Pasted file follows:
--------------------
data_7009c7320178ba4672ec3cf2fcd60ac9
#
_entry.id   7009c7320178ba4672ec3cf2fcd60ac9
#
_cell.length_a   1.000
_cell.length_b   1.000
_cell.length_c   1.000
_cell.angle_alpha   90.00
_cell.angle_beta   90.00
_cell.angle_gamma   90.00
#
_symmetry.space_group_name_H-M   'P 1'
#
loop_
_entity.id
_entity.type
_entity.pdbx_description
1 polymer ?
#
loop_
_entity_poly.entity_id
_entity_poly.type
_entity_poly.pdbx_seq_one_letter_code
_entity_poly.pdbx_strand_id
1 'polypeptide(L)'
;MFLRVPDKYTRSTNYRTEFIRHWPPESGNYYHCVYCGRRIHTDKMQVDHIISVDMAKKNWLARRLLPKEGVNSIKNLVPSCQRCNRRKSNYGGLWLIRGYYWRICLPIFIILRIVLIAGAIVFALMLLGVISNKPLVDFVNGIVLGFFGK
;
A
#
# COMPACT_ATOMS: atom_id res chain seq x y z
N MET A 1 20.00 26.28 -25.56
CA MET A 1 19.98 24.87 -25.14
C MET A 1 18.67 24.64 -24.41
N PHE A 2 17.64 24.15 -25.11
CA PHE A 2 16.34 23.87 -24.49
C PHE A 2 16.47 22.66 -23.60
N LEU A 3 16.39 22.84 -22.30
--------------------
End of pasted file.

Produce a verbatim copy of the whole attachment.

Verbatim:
data_7009c7320178ba4672ec3cf2fcd60ac9
#
_entry.id   7009c7320178ba4672ec3cf2fcd60ac9
#
_cell.length_a   1.000
_cell.length_b   1.000
_cell.length_c   1.000
_cell.angle_alpha   90.00
_cell.angle_beta   90.00
_cell.angle_gamma   90.00
#
_symmetry.space_group_name_H-M   'P 1'
#
loop_
_entity.id
_entity.type
_entity.pdbx_description
1 polymer ?
#
loop_
_entity_poly.entity_id
_entity_poly.type
_entity_poly.pdbx_seq_one_letter_code
_entity_poly.pdbx_strand_id
1 'polypeptide(L)'
;MFLRVPDKYTRSTNYRTEFIRHWPPESGNYYHCVYCGRRIHTDKMQVDHIISVDMAKKNWLARRLLPKEGVNSIKNLVPSCQRCNRRKSNYGGLWLIRGYYWRICLPIFIILRIVLIAGAIVFALMLLGVISNKPLVDFVNGIVLGFFGK
;
A
#
# COMPACT_ATOMS: atom_id res chain seq x y z
N MET A 1 20.00 26.28 -25.56
CA MET A 1 19.98 24.87 -25.14
C MET A 1 18.67 24.64 -24.41
N PHE A 2 17.64 24.15 -25.11
CA PHE A 2 16.34 23.87 -24.49
C PHE A 2 16.47 22.66 -23.60
N LEU A 3 16.39 22.84 -22.30